They knew. They’d been told during their first magic lesson. Amy remembered their tutor’s scowl as he caught her looking away toward the stables. “Now Amelia, you may not think this applies to you, but it applies to even the most modest practitioner, and not just to the Bloodmaiden. When we work with blood, we work with a being’s essence. The challenge is to separate out that portion of the essence we need. The last Bloodmaiden of the original lineage failed to do so, forever mingling her essence with that of her subject’s–thus your line’s ascension to power.”
Amy banished the memory. Their father looked from one to the other of them before meeting Amy’s eyes. “Amy, understand that we will bring you back as soon as it’s politically possible. That may be years. Some of the lords remember the Bloodmaiden Hildagar all too well, and especially how she hunted down the royal family.”
“Years…” Amy could feel the scowl on her face.
“Father,” Amanda began.
He shook his head. “There’s nothing that can be done about it. Your mother, the Empress, is even now calming down certain members of the Council. A few of them were advocating that Amy would be executed immediately.”
“No!” Amanda balled up her fists and drew herself to her full height. With Amy’s newly increased sensitivity to magic, she could feel Amanda drawing it in to her. In the next moment, Amy realized that it wasn’t her senstivity as much as the amount of magic Amanda was drawing in. Everyone with the slightest sensitivity in the house must be feeling it, and sensitive people hundreds of miles away would recognize who it must be.
Amy started as she realized that every member of the Northlands Council would already know. Certainly the previous Bloodmaidens did. Some were shouting that she should change. Others that she should be ready to change, that even in her family’s house she should be ready for assassination.
Ignoring them, she said, “Amanda,” at almost the same time as her father, but her father continued talking.
He put his hand on Amanda’s shoulder, “They won’t kill her. We’ve calmed them down at least that much. She’s going to be sent out of their reach. First she’ll go to the Summerlands, and then to someplace well hidden.”
Even as he said it, guards in red coats and black pants came through the door, some with their hands on the pommel of their swords, others ready to draw their pistols.
“It’s nothing,” her father said. “Go back to your station.”
All the guards did so, but one. He gave a short bow, and said, “Sir, the dirigible will be fully loaded shortly, and can depart as soon as you give the word.”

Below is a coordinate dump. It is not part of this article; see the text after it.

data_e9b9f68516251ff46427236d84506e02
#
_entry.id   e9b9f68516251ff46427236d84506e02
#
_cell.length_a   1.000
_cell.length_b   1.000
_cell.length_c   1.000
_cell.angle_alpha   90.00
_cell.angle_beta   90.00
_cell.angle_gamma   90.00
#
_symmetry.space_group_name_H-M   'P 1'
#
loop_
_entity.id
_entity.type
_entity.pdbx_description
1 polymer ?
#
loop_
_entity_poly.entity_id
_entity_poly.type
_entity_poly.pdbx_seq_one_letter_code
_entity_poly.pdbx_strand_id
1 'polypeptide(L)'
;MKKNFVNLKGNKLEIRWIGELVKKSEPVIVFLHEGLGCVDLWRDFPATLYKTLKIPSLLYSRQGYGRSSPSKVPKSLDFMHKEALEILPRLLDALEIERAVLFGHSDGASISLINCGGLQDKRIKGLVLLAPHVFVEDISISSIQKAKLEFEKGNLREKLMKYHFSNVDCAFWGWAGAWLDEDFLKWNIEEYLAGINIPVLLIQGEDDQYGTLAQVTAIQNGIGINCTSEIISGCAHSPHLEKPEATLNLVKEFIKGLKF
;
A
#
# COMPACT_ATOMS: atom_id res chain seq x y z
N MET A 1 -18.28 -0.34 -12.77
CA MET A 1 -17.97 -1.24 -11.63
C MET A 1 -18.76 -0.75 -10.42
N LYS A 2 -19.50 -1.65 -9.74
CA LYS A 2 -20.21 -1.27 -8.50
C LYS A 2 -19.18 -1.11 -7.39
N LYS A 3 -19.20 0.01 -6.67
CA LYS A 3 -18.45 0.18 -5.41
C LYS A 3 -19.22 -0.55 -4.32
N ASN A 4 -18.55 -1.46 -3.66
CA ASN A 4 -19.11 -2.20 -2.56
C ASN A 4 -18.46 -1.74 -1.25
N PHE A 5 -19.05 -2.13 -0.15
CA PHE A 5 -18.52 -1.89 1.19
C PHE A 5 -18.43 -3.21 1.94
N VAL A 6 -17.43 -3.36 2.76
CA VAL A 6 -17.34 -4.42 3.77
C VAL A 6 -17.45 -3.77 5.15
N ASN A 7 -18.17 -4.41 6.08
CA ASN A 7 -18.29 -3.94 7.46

Her father nodded, “Excellent. We’ll be there shortly. Please let them know.”
The guard bowed and hurried off. Amy’s father said, “Well, it appears that our time is growing short. If there’s anything of yours that you planned to carry, please take it and we’ll walk out toward the airship.”
Amy nodded and walked back to the window, picking up a brown, leather bag. Then she walked toward the door. Following her father and sister out, she took one last look at the room. She hadn’t stayed in this palace as much as the palace in the city, but this had been her room. Now it still held her furniture, but none of her things. Her old dolls, books, clothes and other possessions had been put into storage or packed up.
As of now, the room was empty of anything that made it hers.
She gave it one last look before shutting the door, closed it, and followed her family toward the dirigible.
Moments later she was walking across the grass, and walking up a stairway to stand on a metal platform next to the airship’s gondola. They weren’t alone. Along with the guards, a couple stood talking with her father. Amy recognized them. Both were on the far side of middle age. The man had thin, blond hair and a matching moustache. His brown suit covered a powerful physique as well as the beginnings of a potbelly. The woman’s black hair was streaked with gray, and she smiled at Amy as she caught her looking.
Amy recognized them. They were William and Agnus Harcourt. She’d heard Mr. Harcourt jokingly referred to as the “court assassin.”
Her stomach sank, and for an awful moment she wondered if that was why they’d come. She stepped forward anyway, the platform ringing with each step.
Her father smiled at her and said, “You’ve met the Harcourts before. They’ll be accompanying you on your journey.”
Amanda’s jaw dropped and she caught Amy’s eye. She’d obviously heard rumors about Mr. Harcourt’s profession as well.
Amy stuffed down her anxiety and said as calmly as she could, “Accompanying me?”
He nodded. “The Harcourts served the Crown for several centuries, gathering information and solving problems. They’re retiring.”
Mr. Harcourt inclined his head toward her. “A number of people are surprisingly ungrateful about all the problems we solved, so we’re hoping to retire someplace hard to find.”